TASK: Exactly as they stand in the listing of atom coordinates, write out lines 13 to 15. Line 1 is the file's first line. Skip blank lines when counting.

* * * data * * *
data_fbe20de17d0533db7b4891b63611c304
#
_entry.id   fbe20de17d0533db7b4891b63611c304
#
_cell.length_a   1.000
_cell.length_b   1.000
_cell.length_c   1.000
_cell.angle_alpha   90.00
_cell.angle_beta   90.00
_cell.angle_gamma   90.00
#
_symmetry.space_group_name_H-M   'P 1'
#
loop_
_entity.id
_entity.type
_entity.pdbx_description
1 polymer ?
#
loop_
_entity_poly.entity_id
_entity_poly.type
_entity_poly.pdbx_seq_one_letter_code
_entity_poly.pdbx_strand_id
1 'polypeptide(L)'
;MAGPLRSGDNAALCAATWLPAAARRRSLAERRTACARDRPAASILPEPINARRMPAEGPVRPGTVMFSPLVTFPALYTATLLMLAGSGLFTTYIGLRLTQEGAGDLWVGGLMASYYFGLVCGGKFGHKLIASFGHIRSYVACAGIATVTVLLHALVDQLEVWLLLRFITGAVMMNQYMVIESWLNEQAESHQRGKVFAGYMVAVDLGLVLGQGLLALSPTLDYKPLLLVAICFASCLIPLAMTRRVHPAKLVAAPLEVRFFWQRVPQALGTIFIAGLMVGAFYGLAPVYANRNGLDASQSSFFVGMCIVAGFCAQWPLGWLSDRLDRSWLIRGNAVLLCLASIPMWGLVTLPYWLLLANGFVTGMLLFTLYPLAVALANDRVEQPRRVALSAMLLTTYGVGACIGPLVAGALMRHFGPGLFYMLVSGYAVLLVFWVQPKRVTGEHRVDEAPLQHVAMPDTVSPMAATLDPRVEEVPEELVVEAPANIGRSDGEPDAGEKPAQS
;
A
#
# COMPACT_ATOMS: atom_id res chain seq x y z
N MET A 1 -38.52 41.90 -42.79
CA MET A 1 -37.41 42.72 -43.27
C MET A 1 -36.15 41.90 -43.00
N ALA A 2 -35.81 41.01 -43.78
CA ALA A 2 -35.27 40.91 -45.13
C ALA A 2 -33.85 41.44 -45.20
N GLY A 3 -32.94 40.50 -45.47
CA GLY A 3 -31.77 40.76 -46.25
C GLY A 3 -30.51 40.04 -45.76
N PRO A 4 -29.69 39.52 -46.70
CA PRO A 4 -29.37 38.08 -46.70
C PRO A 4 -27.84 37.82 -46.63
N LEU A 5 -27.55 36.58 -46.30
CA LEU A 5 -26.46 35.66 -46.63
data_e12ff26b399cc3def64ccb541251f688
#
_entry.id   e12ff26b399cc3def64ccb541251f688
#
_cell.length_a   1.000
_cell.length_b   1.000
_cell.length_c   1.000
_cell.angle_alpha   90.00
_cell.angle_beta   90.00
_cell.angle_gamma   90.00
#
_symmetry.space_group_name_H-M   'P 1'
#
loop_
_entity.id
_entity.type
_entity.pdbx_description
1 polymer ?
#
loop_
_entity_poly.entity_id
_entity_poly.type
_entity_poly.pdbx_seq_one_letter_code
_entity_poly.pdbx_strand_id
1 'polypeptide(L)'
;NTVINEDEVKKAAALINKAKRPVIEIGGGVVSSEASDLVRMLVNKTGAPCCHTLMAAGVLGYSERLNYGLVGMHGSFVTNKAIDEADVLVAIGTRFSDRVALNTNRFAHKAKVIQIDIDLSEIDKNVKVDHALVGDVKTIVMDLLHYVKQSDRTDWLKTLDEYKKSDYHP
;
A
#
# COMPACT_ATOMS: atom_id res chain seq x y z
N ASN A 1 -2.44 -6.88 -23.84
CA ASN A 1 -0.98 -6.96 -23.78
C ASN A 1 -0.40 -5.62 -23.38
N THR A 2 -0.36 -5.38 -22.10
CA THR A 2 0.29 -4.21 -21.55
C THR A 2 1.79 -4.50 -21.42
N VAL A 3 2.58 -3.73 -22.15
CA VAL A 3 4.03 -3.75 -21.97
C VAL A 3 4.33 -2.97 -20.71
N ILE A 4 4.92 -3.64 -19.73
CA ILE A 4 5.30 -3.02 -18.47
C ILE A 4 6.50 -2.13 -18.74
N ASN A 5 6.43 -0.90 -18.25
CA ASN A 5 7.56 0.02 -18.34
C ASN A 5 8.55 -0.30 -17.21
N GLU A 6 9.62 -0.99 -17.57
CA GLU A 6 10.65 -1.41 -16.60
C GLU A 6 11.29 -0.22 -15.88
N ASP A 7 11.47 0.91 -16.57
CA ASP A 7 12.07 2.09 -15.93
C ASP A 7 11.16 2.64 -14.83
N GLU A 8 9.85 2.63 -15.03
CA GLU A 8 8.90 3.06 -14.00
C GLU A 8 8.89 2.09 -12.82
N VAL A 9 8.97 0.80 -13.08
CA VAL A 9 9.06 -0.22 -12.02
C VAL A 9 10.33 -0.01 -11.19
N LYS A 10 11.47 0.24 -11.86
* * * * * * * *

#
loop_
_entity.id